Quite remarkably very few spaces in the pavilion are air-conditioned due to the thickness of the walls which helps to keep the interior up to 15°C  lower than outside. Consisting of 22 houses stacked on top of each other and connected by a single winding street, this pavilion will be transformed into a block of apartments after the Expo ends.

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United Kingdom Pavilion

Known more for designing lavish sets for Kanye West and Broadway, Es Devlin, was part of the team that created the UK’s cone-shaped pavilion, which is made of cross-laminated timber and displays an illuminated series of AI-generated poems. Inspired by one of Stephen Hawking’s final projects titled Breakthrough Message, visitors are invited to contribute with their words which are collected and spelled out as poems that illuminate the pavilion's massive 20m high facade.

The team deliberately chose cross laminated timber as the pavilion's prime material, a sustainable alternative to concrete and steel; they were sourced from sustainably managed European forests in Austria and Italy. Crafted around LED tiles engineered in Belgium, the poetry-generating algorithm was developed by creative technologists in California.

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Italy Pavilion

Using unexpected materials which include orange peels and coffee ground, Carlo Ratti Associati's Italy Pavilion is an investigation in reusable materials and natural cooling.  The pavilion is topped with three boat hulls sporting the green, white and red of the Italian flag, and surrounded by a curtain made from 70km of recycled plastic rope.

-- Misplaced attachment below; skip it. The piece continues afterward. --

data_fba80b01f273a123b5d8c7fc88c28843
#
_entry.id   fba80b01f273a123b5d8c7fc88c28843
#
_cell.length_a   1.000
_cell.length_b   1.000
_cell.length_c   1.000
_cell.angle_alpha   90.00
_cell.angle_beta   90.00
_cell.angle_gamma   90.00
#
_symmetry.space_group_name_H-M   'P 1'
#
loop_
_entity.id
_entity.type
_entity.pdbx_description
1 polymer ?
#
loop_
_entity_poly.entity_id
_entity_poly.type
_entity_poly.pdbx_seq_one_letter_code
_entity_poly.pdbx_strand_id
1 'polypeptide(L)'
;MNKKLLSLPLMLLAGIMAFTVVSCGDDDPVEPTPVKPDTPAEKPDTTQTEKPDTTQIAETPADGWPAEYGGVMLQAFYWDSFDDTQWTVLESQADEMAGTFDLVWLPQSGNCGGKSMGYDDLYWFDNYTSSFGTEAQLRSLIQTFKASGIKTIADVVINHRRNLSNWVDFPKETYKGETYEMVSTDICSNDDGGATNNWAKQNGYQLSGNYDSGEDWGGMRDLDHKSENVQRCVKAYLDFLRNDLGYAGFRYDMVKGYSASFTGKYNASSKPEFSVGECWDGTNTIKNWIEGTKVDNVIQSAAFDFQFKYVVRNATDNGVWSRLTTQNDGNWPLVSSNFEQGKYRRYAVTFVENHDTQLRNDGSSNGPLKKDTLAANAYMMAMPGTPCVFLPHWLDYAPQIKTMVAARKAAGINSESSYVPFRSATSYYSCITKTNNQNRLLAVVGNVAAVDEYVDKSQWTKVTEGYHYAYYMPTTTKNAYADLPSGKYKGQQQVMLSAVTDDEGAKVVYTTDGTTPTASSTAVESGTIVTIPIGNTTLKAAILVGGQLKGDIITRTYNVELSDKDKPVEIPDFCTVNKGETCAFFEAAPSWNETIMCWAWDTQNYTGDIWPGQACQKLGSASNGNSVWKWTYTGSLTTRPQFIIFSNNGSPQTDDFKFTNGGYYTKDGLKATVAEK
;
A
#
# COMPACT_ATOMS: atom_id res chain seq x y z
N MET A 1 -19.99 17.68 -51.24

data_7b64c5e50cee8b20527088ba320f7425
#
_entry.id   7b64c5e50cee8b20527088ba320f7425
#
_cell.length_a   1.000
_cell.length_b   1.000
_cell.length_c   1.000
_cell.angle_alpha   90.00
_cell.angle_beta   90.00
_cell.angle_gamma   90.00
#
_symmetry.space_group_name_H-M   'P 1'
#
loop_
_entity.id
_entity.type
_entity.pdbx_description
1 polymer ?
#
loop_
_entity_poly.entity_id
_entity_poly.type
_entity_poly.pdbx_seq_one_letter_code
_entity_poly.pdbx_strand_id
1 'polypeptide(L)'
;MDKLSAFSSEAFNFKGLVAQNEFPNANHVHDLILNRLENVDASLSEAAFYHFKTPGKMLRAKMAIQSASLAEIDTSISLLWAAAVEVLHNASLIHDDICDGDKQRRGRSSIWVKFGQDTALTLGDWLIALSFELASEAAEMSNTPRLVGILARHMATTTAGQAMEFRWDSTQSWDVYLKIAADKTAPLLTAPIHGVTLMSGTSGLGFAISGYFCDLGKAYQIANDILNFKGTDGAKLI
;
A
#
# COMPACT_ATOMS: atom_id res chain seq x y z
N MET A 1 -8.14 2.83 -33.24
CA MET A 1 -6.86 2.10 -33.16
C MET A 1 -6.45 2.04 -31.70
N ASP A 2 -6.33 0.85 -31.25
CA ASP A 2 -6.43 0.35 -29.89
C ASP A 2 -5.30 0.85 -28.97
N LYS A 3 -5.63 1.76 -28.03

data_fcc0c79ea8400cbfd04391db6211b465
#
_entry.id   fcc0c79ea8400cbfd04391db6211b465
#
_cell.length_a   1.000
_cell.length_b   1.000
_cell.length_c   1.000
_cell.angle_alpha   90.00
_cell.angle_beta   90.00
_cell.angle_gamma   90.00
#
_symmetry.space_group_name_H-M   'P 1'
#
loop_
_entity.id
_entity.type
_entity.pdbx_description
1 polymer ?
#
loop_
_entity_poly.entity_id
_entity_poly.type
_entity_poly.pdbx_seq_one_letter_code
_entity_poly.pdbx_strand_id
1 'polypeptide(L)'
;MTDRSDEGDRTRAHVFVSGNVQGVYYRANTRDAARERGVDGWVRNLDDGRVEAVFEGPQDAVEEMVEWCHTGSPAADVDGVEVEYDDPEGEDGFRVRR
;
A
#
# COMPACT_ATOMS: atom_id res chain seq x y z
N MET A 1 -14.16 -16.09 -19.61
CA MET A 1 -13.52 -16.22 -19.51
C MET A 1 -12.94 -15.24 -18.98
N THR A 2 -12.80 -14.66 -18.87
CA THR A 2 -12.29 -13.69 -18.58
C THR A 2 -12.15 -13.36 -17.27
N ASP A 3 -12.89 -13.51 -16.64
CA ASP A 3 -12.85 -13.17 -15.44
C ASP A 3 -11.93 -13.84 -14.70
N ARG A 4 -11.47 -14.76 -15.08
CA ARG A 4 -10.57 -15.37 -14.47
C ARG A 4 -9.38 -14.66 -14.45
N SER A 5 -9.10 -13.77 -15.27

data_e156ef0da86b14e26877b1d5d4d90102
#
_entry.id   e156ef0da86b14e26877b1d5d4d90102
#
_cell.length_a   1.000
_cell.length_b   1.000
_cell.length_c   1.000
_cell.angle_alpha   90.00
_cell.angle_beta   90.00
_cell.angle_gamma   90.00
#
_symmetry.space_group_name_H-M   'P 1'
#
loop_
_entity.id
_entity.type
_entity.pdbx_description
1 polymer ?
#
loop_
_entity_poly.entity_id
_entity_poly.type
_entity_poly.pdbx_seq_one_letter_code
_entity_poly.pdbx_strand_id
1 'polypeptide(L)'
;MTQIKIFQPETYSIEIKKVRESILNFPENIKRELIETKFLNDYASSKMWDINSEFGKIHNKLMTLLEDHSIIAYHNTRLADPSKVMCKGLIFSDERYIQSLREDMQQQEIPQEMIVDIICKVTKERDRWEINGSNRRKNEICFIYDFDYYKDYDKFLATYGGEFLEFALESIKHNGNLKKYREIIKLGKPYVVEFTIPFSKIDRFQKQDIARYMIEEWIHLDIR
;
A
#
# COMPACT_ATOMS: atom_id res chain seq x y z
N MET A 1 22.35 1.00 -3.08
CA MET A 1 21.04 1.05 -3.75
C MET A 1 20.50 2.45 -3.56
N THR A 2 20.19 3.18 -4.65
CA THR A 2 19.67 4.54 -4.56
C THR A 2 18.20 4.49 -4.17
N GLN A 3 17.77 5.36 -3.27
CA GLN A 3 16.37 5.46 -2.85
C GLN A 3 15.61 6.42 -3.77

The maritime inspiration was gleaned from the figurative journey of three boats embarking on a journey to Dubai before being converted to form the structure’s roof. When the Expo is over, the boats will be reused elsewhere. Construction materials were extracted from the ocean and comprise of orange peels, coffee grounds, mycelium, and recycled plastic. Unusually, the pavilion has no physical walls so that it is exposed to the elements. Eschewing air-conditioning, the pavilion uses natural climate control strategies to keep the interior comfortable. An adaptable façade made of LED curtains and nautical ropes create a digital layer to broadcast multimedia content.

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Sustainability Pavilion

What's a more appropriate way to anchor the sustainability district than a pavilion that generates all of its own water and energy? UK Studio Grimshaw is responsible for its spectacular design which features a 135m wide solar-panel-covered canopy. This canopy accommodates more than 6,000sqm of photovoltaic cells and are all part of the architect’s vision to explore a new way of living sustainably in an environment as harsh as the dessert.

Called Terra, the tree-like structures are inspired by dragon’s blood, a tree found only on Socotra, an island 200 miles off the coast of Yemen. In order for Terra to be net-zero for both energy and water, one of the strategies includes putting most of the usable spaces underground, cased with an earth roof system and cladding above ground surfaces with a Gabion rain screen wall which absorbs the heat while reflecting the sun. Apart from generating electricity and sun-shading, the canopy also serves as a large collection area for stormwater and dew that is used in the building’s water system.